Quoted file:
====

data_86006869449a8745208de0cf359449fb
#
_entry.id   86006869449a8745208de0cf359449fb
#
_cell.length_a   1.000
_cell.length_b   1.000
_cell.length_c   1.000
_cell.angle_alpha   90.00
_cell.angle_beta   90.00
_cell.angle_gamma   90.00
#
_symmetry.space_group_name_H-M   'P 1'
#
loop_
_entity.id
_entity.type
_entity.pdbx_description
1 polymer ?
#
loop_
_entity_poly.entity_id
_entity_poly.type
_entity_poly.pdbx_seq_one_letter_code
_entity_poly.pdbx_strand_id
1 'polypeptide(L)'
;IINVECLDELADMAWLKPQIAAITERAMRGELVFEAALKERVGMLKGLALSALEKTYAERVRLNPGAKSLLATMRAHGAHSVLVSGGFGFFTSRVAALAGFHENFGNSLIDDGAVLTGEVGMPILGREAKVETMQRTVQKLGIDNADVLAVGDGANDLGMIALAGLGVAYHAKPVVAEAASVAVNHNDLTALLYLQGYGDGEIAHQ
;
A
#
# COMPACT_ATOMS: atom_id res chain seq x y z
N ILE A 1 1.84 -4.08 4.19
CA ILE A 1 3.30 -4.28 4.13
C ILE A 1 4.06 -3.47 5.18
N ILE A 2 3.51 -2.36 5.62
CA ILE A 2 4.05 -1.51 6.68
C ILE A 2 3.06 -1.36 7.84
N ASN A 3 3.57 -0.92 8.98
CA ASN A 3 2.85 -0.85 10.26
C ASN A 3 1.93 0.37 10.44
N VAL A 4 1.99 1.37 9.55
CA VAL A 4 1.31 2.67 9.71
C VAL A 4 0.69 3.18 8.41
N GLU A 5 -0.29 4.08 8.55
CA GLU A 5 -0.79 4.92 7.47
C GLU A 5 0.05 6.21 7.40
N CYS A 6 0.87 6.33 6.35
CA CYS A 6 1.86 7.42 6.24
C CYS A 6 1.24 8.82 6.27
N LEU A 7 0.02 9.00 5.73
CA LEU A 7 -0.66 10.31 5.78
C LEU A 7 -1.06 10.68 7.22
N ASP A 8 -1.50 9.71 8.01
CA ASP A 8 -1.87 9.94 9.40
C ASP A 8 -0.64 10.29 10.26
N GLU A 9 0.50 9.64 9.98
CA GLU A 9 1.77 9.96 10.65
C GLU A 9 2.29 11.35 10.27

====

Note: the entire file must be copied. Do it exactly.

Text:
data_86006869449a8745208de0cf359449fb
#
_entry.id   86006869449a8745208de0cf359449fb
#
_cell.length_a   1.000
_cell.length_b   1.000
_cell.length_c   1.000
_cell.angle_alpha   90.00
_cell.angle_beta   90.00
_cell.angle_gamma   90.00
#
_symmetry.space_group_name_H-M   'P 1'
#
loop_
_entity.id
_entity.type
_entity.pdbx_description
1 polymer ?
#
loop_
_entity_poly.entity_id
_entity_poly.type
_entity_poly.pdbx_seq_one_letter_code
_entity_poly.pdbx_strand_id
1 'polypeptide(L)'
;IINVECLDELADMAWLKPQIAAITERAMRGELVFEAALKERVGMLKGLALSALEKTYAERVRLNPGAKSLLATMRAHGAHSVLVSGGFGFFTSRVAALAGFHENFGNSLIDDGAVLTGEVGMPILGREAKVETMQRTVQKLGIDNADVLAVGDGANDLGMIALAGLGVAYHAKPVVAEAASVAVNHNDLTALLYLQGYGDGEIAHQ
;
A
#
# COMPACT_ATOMS: atom_id res chain seq x y z
N ILE A 1 1.84 -4.08 4.19
CA ILE A 1 3.30 -4.28 4.13
C ILE A 1 4.06 -3.47 5.18
N ILE A 2 3.51 -2.36 5.62
CA ILE A 2 4.05 -1.51 6.68
C ILE A 2 3.06 -1.36 7.84
N ASN A 3 3.57 -0.92 8.98
CA ASN A 3 2.85 -0.85 10.26
C ASN A 3 1.93 0.37 10.44
N VAL A 4 1.99 1.37 9.55
CA VAL A 4 1.31 2.67 9.71
C VAL A 4 0.69 3.18 8.41
N GLU A 5 -0.29 4.08 8.55
CA GLU A 5 -0.79 4.92 7.47
C GLU A 5 0.05 6.21 7.40
N CYS A 6 0.87 6.33 6.35
CA CYS A 6 1.86 7.42 6.24
C CYS A 6 1.24 8.82 6.27
N LEU A 7 0.02 9.00 5.73
CA LEU A 7 -0.66 10.31 5.78
C LEU A 7 -1.06 10.68 7.22
N ASP A 8 -1.50 9.71 8.01
CA ASP A 8 -1.87 9.94 9.40
C ASP A 8 -0.64 10.29 10.26
N GLU A 9 0.50 9.64 9.98
CA GLU A 9 1.77 9.96 10.65
C GLU A 9 2.29 11.35 10.27